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As foodies whose hobbies include eating our way through some of the most delicious destinations, Spain is high on our list. Specifically Spanish tapas.
One of our favorite ways to experience this Mediterranean gem is through tapas, where bite-sized portions of cured meats, savory olives, crusty bread smothered in garlic and tomato, and more pair perfectly with – depending on where you are in the country – a glass of sparkling white wine, a bit of sherry or vermouth!
When To Eat Tapas?
In Spain, tapas are also the perfect in-between mini-meal but the thing is, there’s a bit of an art to eating tapas in Spain – also known as pintxos in the Basque region — from how to order them, when to go (hint: much later than you think!) and what to order.
Whether it’s your first time to the country or just need a refresher course for your next visit, here’s everything you need to know about Spanish tapas to help you enjoy them like a pro.
Spanish Tapas Origin
But before we dive in on everything you need to know about Spanish tapas, let’s look back at the origin story. How tapas became the Spanish tradition they are today is debatable, but the origins do make for some interesting stories.
Some of the more popular tales explain that tapas are a result of bar keepers who would use a piece of bread or some meat and cheese to cover customers’ glasses to keep out debris and flies. Fun fact: In Spanish, tapa literally means “cover” or “lid.”
There’s also another story that goes way back to King Alfonso X ‘The Wise’ who noshed on small portions of food to offset the effects of the large amounts of wine he drank while he was bedridden. When he got better, he declared the small bites and wine combination mandatory to his people.
Whatever the story is, we think a proper tapas crawl is a great way to feed our appetite in a quintessentially Spanish way. Here are your essentials to tapear (yes, there is a verb for going to eat tapas!) like a local:
How To Order Tapas
Generally, going for tapas is a casual affair and is most commonly enjoyed standing up at the bar counter, though you could also grab a small table if available or a seat outside (though note: you’ll likely pay a little more to sit out on the terrace).
In a bar full of people, your best bet is to order all at once, food and drinks included. In some places, you might receive a complimentary tapa when you order a beer – order a caña – or drink. This used to be customary and is a rare find these days, though you can still find the tradition in some cities throughout Spain, including Barcelona.
If you’re out on a crawl though, don’t order too much to save room for the next bar (and the next). Feeling more than peckish? Order a larger portion to share, also known as raciones, which are probably too large to tackle on your own but perfect amongst friends. You might also be able to order media raciones, or a portion that is half the size of a ración.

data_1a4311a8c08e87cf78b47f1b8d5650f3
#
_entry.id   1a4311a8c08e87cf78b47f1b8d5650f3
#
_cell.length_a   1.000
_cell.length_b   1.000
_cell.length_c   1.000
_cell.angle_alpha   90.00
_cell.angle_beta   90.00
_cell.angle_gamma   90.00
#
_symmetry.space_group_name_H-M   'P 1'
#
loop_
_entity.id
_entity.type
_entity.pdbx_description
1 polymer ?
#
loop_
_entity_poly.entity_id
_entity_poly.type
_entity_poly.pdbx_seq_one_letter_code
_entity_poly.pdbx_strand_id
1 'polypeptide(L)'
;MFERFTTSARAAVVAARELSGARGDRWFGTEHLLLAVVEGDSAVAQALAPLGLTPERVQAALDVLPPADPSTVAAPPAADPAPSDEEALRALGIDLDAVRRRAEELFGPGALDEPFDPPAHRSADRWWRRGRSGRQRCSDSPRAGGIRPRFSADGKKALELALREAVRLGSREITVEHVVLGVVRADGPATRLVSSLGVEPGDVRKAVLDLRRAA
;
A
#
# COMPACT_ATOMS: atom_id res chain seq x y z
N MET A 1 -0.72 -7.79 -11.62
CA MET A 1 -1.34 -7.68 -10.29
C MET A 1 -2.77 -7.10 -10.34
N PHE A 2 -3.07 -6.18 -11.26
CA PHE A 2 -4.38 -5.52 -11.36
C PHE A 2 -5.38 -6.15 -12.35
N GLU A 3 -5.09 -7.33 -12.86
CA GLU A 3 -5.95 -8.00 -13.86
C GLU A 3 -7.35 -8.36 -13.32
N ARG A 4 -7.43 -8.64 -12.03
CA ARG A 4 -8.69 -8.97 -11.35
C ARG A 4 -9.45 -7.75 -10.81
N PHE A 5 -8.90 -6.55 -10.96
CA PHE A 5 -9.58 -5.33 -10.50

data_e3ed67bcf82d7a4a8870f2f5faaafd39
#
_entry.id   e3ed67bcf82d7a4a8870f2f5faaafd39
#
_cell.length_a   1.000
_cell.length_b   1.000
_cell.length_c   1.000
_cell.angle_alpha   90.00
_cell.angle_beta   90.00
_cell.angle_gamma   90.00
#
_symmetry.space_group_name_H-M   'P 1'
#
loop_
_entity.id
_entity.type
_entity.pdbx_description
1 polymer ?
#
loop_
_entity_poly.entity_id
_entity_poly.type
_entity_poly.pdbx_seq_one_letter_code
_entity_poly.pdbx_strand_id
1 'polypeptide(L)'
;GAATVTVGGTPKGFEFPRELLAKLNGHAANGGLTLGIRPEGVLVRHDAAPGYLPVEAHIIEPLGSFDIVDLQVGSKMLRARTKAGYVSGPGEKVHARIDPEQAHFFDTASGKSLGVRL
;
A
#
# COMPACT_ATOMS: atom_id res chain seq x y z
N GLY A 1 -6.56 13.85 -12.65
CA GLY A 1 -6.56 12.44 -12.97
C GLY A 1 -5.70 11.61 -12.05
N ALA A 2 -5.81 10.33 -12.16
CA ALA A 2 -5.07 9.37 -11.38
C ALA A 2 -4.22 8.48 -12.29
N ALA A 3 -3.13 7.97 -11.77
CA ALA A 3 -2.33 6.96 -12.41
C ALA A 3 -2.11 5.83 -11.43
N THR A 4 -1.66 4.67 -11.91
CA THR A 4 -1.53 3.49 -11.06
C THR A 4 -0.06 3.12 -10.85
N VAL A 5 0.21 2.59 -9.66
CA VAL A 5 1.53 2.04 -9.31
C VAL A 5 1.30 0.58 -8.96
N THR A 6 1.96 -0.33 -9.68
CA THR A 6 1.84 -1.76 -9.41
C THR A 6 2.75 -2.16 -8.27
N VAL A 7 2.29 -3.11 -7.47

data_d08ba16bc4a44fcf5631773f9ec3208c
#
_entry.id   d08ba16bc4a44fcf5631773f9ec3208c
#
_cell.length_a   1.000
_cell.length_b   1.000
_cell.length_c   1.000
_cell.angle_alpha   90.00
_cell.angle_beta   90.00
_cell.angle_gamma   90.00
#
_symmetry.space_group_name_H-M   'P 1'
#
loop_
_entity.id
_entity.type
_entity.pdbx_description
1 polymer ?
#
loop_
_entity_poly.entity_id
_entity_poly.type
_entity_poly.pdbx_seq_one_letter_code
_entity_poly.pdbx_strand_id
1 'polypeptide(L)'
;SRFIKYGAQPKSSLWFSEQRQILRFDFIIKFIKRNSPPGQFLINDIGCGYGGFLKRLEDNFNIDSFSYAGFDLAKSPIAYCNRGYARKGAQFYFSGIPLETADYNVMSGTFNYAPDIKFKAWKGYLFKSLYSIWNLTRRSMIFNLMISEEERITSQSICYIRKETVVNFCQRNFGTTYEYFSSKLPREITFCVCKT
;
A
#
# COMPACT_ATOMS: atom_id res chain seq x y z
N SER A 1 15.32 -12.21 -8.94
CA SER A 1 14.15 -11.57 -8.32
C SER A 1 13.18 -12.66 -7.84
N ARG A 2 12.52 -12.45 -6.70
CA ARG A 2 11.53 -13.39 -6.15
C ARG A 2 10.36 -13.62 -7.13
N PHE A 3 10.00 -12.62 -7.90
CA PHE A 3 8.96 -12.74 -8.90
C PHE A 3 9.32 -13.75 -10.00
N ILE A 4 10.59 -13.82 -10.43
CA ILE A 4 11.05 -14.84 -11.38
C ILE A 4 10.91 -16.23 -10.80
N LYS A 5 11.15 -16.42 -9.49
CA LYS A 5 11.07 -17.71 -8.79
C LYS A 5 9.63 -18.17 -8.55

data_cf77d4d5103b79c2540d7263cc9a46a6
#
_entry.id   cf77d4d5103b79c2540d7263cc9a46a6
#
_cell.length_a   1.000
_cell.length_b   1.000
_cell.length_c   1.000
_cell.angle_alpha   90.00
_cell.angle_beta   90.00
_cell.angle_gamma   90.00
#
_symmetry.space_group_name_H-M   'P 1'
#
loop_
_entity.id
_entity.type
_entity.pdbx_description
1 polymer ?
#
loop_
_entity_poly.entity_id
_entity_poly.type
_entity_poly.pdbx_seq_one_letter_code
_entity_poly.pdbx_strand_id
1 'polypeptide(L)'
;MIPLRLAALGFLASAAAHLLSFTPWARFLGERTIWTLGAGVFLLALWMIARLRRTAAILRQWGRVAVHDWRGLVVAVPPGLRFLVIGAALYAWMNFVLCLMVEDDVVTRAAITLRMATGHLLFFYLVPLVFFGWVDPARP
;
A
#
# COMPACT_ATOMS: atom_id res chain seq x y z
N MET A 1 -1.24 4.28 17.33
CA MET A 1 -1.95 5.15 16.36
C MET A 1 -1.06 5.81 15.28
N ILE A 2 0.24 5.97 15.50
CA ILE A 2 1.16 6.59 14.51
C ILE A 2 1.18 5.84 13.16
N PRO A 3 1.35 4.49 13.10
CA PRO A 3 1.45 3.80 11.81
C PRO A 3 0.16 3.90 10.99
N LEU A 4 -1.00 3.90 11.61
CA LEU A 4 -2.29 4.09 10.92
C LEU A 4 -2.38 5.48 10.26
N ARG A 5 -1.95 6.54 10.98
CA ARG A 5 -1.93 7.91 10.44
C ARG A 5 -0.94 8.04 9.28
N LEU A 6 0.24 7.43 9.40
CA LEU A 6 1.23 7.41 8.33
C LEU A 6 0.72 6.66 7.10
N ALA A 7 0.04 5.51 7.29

Oh, and don’t worry about paying upfront, ask for la cuenta when you’re finished.
When To Eat Tapas
If you wander in to an establishment before 9PM and find it completely empty, no need to panic, this is totally normal. In other words, eating any time before 9PM is early by Spanish standards. This is probably much later than you’re accustomed to stateside, which is why going for tapas makes it the perfect holdover before dinner.
Since tascas (or bars) begin to get packed after 9PM, if you’re newer to the tapas scene or aren’t a fan of super crowded places where you really have to assert yourself for the barkeeper’s attention, we recommend heading out before then for a more mellow experience
Classic Tapas To Try
Now that you’re armed with a few practical tips on how and when to eat tapas, here are some of the most popular tapas to try:
Pa amb tomàquet, or Pan con tomate
Here, tomato is rubbed over a slice or piece of toasted bread and drizzled with quality olive oil and a sprinkle of salt. It is best associated with the Catalan region, which means you’ll find this all over in Barcelona. Pan con tomate is a Catalan classic.
Chunky fried potatoes are topped with bravas sauce, made with red pepper, chili and other spices and an aioli. You’ve probably tried this in the States but we think these crispy snacks are best enjoyed the traditional way (meaning spicy), which Madrid gets credit for and is available throughout Spain.
Cured ham is thinly sliced and often served with cheese and bread. Though this isn’t your ordinary ham. In Spain, the best Jamon Iberico is made from acorn-fed black Iberian pigs.
A Barcelona specialty, bombas are breaded and fried balls stuffed with potato and meat, and dressed in brava sauce and aioli, similar to a croquette (another popular tapa).
Gambas al Ajillo
Spicy, fried garlicky shrimp is another typical Spanish tapa. The best part? Sopping up the flavorful, leftover oil with a piece of bread.
How about you? What is your favorite Spanish food? Let us know in the comments below.
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Photo Credit: Ingrid Hofstra